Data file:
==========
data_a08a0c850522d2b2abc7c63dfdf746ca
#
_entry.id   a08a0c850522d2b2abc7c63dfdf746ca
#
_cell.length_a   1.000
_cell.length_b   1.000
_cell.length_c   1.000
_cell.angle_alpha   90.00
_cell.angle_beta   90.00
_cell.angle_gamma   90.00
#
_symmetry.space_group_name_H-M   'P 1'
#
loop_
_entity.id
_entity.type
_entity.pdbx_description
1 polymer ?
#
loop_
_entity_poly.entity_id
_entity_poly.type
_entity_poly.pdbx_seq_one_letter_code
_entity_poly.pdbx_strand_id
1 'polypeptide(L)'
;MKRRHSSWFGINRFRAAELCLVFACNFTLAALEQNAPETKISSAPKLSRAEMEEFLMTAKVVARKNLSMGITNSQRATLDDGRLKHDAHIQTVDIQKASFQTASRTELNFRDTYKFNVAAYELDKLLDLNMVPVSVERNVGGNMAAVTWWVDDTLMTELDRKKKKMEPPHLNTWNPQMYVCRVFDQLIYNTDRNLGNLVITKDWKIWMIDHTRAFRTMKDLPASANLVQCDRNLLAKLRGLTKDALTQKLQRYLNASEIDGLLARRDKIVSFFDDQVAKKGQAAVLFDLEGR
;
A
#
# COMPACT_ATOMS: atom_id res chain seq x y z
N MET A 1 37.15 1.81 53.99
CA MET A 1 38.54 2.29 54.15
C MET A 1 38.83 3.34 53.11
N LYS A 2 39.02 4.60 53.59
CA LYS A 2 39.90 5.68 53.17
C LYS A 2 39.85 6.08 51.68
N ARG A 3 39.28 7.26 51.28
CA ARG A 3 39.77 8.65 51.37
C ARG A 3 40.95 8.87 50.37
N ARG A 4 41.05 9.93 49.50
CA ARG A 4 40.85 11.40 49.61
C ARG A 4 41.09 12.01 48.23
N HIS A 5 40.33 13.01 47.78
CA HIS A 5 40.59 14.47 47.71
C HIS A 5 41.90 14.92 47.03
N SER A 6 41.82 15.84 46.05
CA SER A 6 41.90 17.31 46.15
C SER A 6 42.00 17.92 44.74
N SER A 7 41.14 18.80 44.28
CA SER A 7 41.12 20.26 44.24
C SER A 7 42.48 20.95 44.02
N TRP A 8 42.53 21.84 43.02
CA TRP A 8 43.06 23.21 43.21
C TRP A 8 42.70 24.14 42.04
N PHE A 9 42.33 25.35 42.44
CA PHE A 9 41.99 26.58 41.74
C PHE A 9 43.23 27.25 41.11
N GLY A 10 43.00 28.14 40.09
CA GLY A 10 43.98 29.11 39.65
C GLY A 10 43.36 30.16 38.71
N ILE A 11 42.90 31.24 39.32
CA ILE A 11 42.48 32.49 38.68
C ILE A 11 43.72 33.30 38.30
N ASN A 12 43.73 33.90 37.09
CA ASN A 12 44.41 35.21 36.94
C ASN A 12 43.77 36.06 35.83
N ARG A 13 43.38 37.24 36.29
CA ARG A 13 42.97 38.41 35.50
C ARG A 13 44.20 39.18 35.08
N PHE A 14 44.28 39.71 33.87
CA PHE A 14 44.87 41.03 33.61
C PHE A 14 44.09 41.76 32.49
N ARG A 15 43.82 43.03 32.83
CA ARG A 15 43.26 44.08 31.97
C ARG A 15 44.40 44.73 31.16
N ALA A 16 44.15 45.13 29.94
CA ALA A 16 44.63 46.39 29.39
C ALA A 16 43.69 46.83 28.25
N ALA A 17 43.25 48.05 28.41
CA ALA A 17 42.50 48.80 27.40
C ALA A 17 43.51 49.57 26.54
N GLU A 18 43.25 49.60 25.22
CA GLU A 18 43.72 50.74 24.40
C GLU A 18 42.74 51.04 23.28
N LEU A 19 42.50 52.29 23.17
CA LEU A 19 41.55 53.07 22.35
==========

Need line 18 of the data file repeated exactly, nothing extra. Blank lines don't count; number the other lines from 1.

1 polymer ?